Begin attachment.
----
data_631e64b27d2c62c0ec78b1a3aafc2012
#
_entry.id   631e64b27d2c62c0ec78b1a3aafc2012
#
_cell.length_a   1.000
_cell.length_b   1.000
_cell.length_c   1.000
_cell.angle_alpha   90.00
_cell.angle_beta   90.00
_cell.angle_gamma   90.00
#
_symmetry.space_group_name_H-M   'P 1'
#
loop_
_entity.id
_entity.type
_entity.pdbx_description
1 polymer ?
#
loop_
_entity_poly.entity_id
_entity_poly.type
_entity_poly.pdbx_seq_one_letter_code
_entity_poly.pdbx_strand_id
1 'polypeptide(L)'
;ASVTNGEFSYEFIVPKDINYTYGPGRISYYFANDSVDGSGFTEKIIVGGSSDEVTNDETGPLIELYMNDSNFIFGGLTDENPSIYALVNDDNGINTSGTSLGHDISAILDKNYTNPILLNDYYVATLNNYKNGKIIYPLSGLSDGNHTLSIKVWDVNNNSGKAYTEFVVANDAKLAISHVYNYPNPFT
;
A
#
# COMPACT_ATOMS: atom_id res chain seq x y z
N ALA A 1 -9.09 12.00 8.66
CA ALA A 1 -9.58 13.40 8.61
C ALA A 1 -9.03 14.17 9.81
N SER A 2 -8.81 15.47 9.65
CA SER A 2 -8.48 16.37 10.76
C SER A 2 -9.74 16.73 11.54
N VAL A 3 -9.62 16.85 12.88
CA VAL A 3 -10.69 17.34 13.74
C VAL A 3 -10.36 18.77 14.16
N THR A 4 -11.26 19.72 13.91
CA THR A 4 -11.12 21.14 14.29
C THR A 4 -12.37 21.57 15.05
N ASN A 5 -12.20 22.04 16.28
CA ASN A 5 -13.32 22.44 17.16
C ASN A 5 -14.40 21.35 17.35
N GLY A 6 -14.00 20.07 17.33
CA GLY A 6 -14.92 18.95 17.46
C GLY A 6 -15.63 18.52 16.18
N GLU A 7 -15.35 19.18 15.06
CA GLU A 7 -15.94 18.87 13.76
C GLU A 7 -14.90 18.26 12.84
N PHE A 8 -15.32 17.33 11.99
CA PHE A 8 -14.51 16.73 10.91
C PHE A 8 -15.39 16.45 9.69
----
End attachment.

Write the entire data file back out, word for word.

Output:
data_631e64b27d2c62c0ec78b1a3aafc2012
#
_entry.id   631e64b27d2c62c0ec78b1a3aafc2012
#
_cell.length_a   1.000
_cell.length_b   1.000
_cell.length_c   1.000
_cell.angle_alpha   90.00
_cell.angle_beta   90.00
_cell.angle_gamma   90.00
#
_symmetry.space_group_name_H-M   'P 1'
#
loop_
_entity.id
_entity.type
_entity.pdbx_description
1 polymer ?
#
loop_
_entity_poly.entity_id
_entity_poly.type
_entity_poly.pdbx_seq_one_letter_code
_entity_poly.pdbx_strand_id
1 'polypeptide(L)'
;ASVTNGEFSYEFIVPKDINYTYGPGRISYYFANDSVDGSGFTEKIIVGGSSDEVTNDETGPLIELYMNDSNFIFGGLTDENPSIYALVNDDNGINTSGTSLGHDISAILDKNYTNPILLNDYYVATLNNYKNGKIIYPLSGLSDGNHTLSIKVWDVNNNSGKAYTEFVVANDAKLAISHVYNYPNPFT
;
A
#
# COMPACT_ATOMS: atom_id res chain seq x y z
N ALA A 1 -9.09 12.00 8.66
CA ALA A 1 -9.58 13.40 8.61
C ALA A 1 -9.03 14.17 9.81
N SER A 2 -8.81 15.47 9.65
CA SER A 2 -8.48 16.37 10.76
C SER A 2 -9.74 16.73 11.54
N VAL A 3 -9.62 16.85 12.88
CA VAL A 3 -10.69 17.34 13.74
C VAL A 3 -10.36 18.77 14.16
N THR A 4 -11.26 19.72 13.91
CA THR A 4 -11.12 21.14 14.29
C THR A 4 -12.37 21.57 15.05
N ASN A 5 -12.20 22.04 16.28
CA ASN A 5 -13.32 22.44 17.16
C ASN A 5 -14.40 21.35 17.35
N GLY A 6 -14.00 20.07 17.33
CA GLY A 6 -14.92 18.95 17.46
C GLY A 6 -15.63 18.52 16.18
N GLU A 7 -15.35 19.18 15.06
CA GLU A 7 -15.94 18.87 13.76
C GLU A 7 -14.90 18.26 12.84
N PHE A 8 -15.32 17.33 11.99
CA PHE A 8 -14.51 16.73 10.91
C PHE A 8 -15.39 16.45 9.69